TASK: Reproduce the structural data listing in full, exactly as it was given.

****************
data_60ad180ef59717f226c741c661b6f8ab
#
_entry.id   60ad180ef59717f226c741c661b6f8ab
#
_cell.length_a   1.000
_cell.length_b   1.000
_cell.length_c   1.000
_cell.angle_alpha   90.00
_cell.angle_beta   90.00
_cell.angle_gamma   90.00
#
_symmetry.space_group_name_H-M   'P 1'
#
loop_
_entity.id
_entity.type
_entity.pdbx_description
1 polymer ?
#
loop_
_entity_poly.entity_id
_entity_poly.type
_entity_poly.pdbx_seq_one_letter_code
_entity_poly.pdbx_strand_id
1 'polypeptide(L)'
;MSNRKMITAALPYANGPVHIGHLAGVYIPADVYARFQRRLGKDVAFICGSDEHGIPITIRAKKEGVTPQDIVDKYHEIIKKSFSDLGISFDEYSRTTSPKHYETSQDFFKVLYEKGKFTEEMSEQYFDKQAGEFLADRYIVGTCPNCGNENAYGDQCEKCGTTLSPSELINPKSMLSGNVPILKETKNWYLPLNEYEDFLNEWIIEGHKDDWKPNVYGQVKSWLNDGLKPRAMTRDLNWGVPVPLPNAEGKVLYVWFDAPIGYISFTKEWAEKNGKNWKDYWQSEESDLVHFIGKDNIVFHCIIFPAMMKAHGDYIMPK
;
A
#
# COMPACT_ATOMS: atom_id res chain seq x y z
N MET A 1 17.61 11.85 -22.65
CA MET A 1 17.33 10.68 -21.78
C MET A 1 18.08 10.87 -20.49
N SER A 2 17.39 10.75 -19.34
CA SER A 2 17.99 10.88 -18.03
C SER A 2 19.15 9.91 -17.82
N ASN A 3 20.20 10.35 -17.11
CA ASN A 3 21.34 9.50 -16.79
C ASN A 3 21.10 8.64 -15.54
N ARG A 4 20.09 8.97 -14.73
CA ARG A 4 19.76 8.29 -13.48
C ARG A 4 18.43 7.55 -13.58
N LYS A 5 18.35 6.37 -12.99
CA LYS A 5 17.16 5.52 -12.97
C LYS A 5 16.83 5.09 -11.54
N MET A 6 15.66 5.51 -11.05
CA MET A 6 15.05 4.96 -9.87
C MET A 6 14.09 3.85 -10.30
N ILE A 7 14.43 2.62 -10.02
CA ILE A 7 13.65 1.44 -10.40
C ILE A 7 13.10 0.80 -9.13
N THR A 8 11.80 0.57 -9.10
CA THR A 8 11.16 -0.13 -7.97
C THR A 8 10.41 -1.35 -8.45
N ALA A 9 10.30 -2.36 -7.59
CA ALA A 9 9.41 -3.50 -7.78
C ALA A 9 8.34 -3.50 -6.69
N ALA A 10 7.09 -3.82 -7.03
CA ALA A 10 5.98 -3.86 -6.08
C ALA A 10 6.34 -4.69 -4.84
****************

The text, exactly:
data_60ad180ef59717f226c741c661b6f8ab
#
_entry.id   60ad180ef59717f226c741c661b6f8ab
#
_cell.length_a   1.000
_cell.length_b   1.000
_cell.length_c   1.000
_cell.angle_alpha   90.00
_cell.angle_beta   90.00
_cell.angle_gamma   90.00
#
_symmetry.space_group_name_H-M   'P 1'
#
loop_
_entity.id
_entity.type
_entity.pdbx_description
1 polymer ?
#
loop_
_entity_poly.entity_id
_entity_poly.type
_entity_poly.pdbx_seq_one_letter_code
_entity_poly.pdbx_strand_id
1 'polypeptide(L)'
;MSNRKMITAALPYANGPVHIGHLAGVYIPADVYARFQRRLGKDVAFICGSDEHGIPITIRAKKEGVTPQDIVDKYHEIIKKSFSDLGISFDEYSRTTSPKHYETSQDFFKVLYEKGKFTEEMSEQYFDKQAGEFLADRYIVGTCPNCGNENAYGDQCEKCGTTLSPSELINPKSMLSGNVPILKETKNWYLPLNEYEDFLNEWIIEGHKDDWKPNVYGQVKSWLNDGLKPRAMTRDLNWGVPVPLPNAEGKVLYVWFDAPIGYISFTKEWAEKNGKNWKDYWQSEESDLVHFIGKDNIVFHCIIFPAMMKAHGDYIMPK
;
A
#
# COMPACT_ATOMS: atom_id res chain seq x y z
N MET A 1 17.61 11.85 -22.65
CA MET A 1 17.33 10.68 -21.78
C MET A 1 18.08 10.87 -20.49
N SER A 2 17.39 10.75 -19.34
CA SER A 2 17.99 10.88 -18.03
C SER A 2 19.15 9.91 -17.82
N ASN A 3 20.20 10.35 -17.11
CA ASN A 3 21.34 9.50 -16.79
C ASN A 3 21.10 8.64 -15.54
N ARG A 4 20.09 8.97 -14.73
CA ARG A 4 19.76 8.29 -13.48
C ARG A 4 18.43 7.55 -13.58
N LYS A 5 18.35 6.37 -12.99
CA LYS A 5 17.16 5.52 -12.97
C LYS A 5 16.83 5.09 -11.54
N MET A 6 15.66 5.51 -11.05
CA MET A 6 15.05 4.96 -9.87
C MET A 6 14.09 3.85 -10.30
N ILE A 7 14.43 2.62 -10.02
CA ILE A 7 13.65 1.44 -10.40
C ILE A 7 13.10 0.80 -9.13
N THR A 8 11.80 0.57 -9.10
CA THR A 8 11.16 -0.13 -7.97
C THR A 8 10.41 -1.35 -8.45
N ALA A 9 10.30 -2.36 -7.59
CA ALA A 9 9.41 -3.50 -7.78
C ALA A 9 8.34 -3.50 -6.69
N ALA A 10 7.09 -3.82 -7.03
CA ALA A 10 5.98 -3.86 -6.08
C ALA A 10 6.34 -4.69 -4.84